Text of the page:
I read art books in the hope that I'll learn something new, or find a new-to-me way of looking at an old tool or idea. I seek out information in an effort to grow as an artist and try to be a more effective instructor. I consider a book good if it gets me thinking about how or why I do things and gives me a different way to look at the fundamentals of picture making.
This is one of those books.
It's only about 1/4" thick but it's chock full of ideas to think about. It's a collection of notes from Hawthorne's students, collected by Mrs. Charles W. Hawthorne. The chapters are broken into outdoor model, still life, landscape, the indoor model, and watercolor.
I'm about 3/4 through the book and I'm liking it quite a bit. As someone who has been painting and studying this stuff for a while, I'm recognizing many of the learning opportunities that the students refer to in their notes (painting light and shadow instead of things, painting too much detail and losing form, etc.) For someone new to painting, I think it would be best read in conjunction with working on pictures. I would think this would create opportunities for someone to better understand the ideas presented in the book in practical application.
I'm finding many of the concepts are ones I learned during my training at The Atelier but Hawthorne came at them from a different angle. In several of the notes he tells the students not to draw and instead focus on making one correct color next to the other and from there the form will come, not to draw with line and fill it in. So his approach, first and foremost, seems to have been mass oriented rather than defining the shapes first.
The other idea I see repeated a lot is getting one color note correct next to another color note. At The Atelier I learned about this idea as setting up relationships between the values and colors. It's not so much about copying exactly the color or value you see in nature but how the value and color looks in relation to the other values and colors within your composition.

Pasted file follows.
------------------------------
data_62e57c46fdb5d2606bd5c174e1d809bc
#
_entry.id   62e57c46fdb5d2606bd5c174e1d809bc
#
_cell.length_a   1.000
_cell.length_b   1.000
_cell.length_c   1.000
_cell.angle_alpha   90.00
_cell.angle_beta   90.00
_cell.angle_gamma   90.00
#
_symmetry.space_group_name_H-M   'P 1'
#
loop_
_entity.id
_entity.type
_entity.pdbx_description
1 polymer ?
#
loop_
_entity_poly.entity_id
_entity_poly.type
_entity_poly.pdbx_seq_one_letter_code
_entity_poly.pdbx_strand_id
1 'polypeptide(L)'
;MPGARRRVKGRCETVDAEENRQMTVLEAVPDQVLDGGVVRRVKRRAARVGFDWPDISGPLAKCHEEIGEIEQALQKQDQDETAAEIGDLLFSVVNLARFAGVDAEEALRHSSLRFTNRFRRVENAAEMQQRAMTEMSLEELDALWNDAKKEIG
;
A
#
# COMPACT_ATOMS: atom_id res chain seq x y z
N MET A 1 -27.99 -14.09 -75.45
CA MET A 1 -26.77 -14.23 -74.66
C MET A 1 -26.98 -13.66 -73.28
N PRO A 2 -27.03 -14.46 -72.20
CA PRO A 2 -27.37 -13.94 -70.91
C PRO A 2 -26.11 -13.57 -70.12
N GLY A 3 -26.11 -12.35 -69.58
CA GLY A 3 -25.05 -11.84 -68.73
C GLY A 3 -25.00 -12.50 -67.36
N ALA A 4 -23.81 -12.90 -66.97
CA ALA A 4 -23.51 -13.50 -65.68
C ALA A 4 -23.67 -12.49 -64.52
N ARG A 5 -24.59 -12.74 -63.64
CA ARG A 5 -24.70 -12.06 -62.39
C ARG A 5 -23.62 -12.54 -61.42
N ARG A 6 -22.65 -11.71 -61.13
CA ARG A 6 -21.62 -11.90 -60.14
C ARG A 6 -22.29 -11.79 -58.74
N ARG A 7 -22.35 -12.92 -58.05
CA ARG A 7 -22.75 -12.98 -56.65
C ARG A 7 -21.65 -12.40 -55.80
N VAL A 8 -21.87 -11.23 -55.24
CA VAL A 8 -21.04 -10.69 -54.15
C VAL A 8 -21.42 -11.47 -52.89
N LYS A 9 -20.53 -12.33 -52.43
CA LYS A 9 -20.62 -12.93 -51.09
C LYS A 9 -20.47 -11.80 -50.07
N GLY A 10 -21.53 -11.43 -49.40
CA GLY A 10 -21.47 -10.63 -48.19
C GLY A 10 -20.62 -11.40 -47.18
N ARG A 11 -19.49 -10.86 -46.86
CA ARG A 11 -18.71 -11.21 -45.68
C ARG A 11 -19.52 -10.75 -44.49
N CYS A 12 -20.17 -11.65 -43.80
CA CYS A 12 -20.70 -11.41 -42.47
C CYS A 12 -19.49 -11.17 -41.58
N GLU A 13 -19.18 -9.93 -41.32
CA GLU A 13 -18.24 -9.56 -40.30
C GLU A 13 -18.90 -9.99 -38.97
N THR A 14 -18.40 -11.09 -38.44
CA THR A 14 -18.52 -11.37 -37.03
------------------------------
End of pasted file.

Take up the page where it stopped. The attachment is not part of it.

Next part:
I also really like Hawthorne's insistence on students painting objects that by themselves might be considered boring or ugly (for example, a white plate). Instead of setting up a beautiful still life, and I'm paraphrasing here, he encourages the students to use their artist's eye to translate how the light and color describe the boring object in a beautiful way. I remember falling into this trap as a student. Instead of practicing how to see and translate what I was seeing with paint, I tried to make beautiful pictures with the objects themselves. My instructors tried to get this through to me. I caught on eventually. Composition, light, value, color, all of this can be practiced with objects that we aren't so precious about and are therefore more willing to take chances on and experiment, perhaps fail. Within that, learning happens. I get tripped up by this at times and need a reminder. Time to paint my ugly gardening shoes.
I think I will end up re-reading it several times. It seems to me that I'm mostly recognizing things I already know so I'd like to go through it again with an eye open for unfamiliar ideas. When it comes down to it, I think the book is worth the price (especially if you can get it used).